There are a few extras from the Criterion Blu-ray that are missing here. It also included a conversation between art curators Michael Connor and Lia Gangitano about the late Jeremy Blake (who passed away in 2007); some Studio Interviews and a Press Conference from the 2002 Cannes Film Festival; and a 2000 NBC News interview with David Phillips, aka “the pudding guy.” So if you have the Criterion Blu-ray, you’re probably going to want to hang onto it for those additional extras. In all other respects, Sony’s 4K version of Punch-Drunk Love is the one to own—it’s a significant upgrade in terms of picture and sound quality.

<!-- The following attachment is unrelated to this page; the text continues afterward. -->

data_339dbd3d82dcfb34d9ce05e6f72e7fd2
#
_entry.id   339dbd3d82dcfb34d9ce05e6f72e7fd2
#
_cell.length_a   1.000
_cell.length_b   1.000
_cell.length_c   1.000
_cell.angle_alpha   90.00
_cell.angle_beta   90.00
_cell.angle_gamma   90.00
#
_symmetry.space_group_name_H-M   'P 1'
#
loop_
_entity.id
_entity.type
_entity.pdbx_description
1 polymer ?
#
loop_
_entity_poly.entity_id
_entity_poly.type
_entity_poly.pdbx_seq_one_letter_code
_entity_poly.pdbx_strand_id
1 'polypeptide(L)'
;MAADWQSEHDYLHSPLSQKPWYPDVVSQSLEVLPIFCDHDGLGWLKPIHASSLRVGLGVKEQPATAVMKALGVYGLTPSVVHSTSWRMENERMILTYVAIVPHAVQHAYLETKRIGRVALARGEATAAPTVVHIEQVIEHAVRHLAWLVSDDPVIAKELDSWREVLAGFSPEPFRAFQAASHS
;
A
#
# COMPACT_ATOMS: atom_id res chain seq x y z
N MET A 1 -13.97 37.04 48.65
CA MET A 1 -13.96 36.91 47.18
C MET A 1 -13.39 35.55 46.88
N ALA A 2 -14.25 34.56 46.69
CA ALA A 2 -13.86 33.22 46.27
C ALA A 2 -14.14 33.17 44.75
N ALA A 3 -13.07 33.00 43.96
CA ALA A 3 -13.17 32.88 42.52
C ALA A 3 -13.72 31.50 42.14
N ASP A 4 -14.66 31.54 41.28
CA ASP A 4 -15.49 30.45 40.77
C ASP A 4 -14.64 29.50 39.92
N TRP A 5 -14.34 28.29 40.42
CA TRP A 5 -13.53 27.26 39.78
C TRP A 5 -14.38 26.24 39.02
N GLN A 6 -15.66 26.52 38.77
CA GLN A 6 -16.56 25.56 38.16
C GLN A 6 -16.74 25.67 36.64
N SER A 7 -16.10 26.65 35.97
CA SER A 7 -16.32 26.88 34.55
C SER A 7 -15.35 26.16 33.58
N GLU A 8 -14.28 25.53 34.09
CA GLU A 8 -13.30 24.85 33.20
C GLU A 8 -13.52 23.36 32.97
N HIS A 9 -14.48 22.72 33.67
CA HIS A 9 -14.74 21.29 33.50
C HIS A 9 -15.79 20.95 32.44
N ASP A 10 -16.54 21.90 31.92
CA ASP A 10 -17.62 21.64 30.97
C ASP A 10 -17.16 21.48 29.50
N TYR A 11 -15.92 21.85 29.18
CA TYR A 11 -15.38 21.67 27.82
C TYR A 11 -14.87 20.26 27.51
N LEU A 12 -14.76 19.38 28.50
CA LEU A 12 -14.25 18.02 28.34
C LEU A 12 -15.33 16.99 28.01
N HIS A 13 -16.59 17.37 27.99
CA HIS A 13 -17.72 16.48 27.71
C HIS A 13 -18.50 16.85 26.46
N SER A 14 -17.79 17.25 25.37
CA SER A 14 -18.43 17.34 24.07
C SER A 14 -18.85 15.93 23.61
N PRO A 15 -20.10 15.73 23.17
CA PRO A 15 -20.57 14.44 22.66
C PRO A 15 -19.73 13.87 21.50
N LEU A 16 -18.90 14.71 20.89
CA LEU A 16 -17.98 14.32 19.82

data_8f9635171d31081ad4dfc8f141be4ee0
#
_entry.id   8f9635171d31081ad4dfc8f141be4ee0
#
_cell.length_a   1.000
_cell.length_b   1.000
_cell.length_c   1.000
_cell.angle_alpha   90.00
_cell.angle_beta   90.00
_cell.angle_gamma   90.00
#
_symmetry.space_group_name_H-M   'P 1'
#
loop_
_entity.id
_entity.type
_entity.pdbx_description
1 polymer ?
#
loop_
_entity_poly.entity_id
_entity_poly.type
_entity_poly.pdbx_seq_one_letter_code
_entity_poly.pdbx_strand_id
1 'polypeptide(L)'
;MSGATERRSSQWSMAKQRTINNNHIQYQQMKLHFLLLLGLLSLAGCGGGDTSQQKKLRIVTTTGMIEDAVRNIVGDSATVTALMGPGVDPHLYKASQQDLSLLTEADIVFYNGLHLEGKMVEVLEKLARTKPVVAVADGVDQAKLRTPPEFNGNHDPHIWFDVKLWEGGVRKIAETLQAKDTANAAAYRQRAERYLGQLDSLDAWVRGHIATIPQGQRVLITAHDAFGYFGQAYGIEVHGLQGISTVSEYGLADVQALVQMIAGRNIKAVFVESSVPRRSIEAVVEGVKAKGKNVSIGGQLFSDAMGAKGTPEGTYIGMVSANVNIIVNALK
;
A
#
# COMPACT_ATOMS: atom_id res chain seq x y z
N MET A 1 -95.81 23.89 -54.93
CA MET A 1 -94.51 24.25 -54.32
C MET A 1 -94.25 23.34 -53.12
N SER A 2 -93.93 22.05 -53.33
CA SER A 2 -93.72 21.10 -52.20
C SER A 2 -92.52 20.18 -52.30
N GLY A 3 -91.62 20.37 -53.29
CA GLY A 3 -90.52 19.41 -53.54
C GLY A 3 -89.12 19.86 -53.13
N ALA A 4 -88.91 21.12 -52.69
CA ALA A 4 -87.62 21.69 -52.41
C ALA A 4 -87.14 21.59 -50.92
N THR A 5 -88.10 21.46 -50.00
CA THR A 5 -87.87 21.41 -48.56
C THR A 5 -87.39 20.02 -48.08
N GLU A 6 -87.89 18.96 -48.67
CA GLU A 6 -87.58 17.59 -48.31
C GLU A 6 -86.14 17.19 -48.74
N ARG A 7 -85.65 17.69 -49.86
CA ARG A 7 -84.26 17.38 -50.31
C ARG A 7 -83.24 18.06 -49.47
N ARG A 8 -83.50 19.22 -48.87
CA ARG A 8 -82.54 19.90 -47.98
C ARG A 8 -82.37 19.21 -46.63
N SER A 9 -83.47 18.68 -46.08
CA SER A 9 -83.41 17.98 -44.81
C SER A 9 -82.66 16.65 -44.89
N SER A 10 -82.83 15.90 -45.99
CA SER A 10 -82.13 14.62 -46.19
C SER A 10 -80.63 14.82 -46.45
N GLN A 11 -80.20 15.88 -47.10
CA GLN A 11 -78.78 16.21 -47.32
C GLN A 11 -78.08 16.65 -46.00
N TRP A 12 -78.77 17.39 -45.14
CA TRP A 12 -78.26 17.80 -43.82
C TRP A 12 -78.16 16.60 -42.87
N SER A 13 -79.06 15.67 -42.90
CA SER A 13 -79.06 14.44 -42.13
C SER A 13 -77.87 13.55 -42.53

Punch-Drunk Love (4K UHD) Punch-Drunk Love (4K UHD)

And with that, we end our run through the Columbia Classics 4K Ultra HD Collection: Volume 4 on a suitably high note. While some people are inevitably going to be dissatisfied with the selection of titles included in each volume of the Columbia Classics series, there’s more than enough memorable ones in Vol. 4 to make the set worth the hefty purchase price. As always, though, your own mileage may vary. I’ve enjoyed the entire time that I’ve spent with it, including the titles that I probably wouldn’t have picked up otherwise. The downside with collections like these is that there will nearly always be titles that you don’t want, but the upside is that they encourage you to give those titles another shot. Maybe old discards will become your new favorites. Maybe not, but it never hurts to give things another try.

- Stephen Bjork